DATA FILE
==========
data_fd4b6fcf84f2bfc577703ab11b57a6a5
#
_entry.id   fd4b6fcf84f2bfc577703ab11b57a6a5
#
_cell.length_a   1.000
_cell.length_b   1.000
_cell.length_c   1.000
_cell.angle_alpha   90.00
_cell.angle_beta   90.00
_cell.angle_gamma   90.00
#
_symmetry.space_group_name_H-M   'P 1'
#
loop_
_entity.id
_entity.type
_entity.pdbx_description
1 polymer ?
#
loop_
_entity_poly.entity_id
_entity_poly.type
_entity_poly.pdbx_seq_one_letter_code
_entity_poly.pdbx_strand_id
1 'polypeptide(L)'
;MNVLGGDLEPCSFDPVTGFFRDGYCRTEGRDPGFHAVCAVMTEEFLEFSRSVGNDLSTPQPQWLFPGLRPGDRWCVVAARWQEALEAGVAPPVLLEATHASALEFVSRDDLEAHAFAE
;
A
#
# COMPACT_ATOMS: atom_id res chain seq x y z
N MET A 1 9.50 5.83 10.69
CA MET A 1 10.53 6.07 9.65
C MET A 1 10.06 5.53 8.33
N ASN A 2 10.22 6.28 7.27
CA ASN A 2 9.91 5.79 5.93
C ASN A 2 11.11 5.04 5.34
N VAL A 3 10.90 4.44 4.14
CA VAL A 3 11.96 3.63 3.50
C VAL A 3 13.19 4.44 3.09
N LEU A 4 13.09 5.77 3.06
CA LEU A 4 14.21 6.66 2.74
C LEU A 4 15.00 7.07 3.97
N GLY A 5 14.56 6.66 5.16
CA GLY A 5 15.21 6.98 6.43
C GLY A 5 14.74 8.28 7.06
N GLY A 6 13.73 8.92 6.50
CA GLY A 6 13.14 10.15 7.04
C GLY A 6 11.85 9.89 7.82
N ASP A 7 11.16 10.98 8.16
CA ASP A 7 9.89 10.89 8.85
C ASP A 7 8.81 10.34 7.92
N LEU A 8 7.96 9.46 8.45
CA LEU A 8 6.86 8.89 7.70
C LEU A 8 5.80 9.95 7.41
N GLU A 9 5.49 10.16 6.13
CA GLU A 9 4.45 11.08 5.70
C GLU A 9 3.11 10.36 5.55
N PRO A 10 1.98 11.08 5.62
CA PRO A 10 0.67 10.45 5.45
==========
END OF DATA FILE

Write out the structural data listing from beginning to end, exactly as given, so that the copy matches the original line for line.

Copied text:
data_fd4b6fcf84f2bfc577703ab11b57a6a5
#
_entry.id   fd4b6fcf84f2bfc577703ab11b57a6a5
#
_cell.length_a   1.000
_cell.length_b   1.000
_cell.length_c   1.000
_cell.angle_alpha   90.00
_cell.angle_beta   90.00
_cell.angle_gamma   90.00
#
_symmetry.space_group_name_H-M   'P 1'
#
loop_
_entity.id
_entity.type
_entity.pdbx_description
1 polymer ?
#
loop_
_entity_poly.entity_id
_entity_poly.type
_entity_poly.pdbx_seq_one_letter_code
_entity_poly.pdbx_strand_id
1 'polypeptide(L)'
;MNVLGGDLEPCSFDPVTGFFRDGYCRTEGRDPGFHAVCAVMTEEFLEFSRSVGNDLSTPQPQWLFPGLRPGDRWCVVAARWQEALEAGVAPPVLLEATHASALEFVSRDDLEAHAFAE
;
A
#
# COMPACT_ATOMS: atom_id res chain seq x y z
N MET A 1 9.50 5.83 10.69
CA MET A 1 10.53 6.07 9.65
C MET A 1 10.06 5.53 8.33
N ASN A 2 10.22 6.28 7.27
CA ASN A 2 9.91 5.79 5.93
C ASN A 2 11.11 5.04 5.34
N VAL A 3 10.90 4.44 4.14
CA VAL A 3 11.96 3.63 3.50
C VAL A 3 13.19 4.44 3.09
N LEU A 4 13.09 5.77 3.06
CA LEU A 4 14.21 6.66 2.74
C LEU A 4 15.00 7.07 3.97
N GLY A 5 14.56 6.66 5.16
CA GLY A 5 15.21 6.98 6.43
C GLY A 5 14.74 8.28 7.06
N GLY A 6 13.73 8.92 6.50
CA GLY A 6 13.14 10.15 7.04
C GLY A 6 11.85 9.89 7.82
N ASP A 7 11.16 10.98 8.16
CA ASP A 7 9.89 10.89 8.85
C ASP A 7 8.81 10.34 7.92
N LEU A 8 7.96 9.46 8.45
CA LEU A 8 6.86 8.89 7.70
C LEU A 8 5.80 9.95 7.41
N GLU A 9 5.49 10.16 6.13
CA GLU A 9 4.45 11.08 5.70
C GLU A 9 3.11 10.36 5.55
N PRO A 10 1.98 11.08 5.62
CA PRO A 10 0.67 10.45 5.45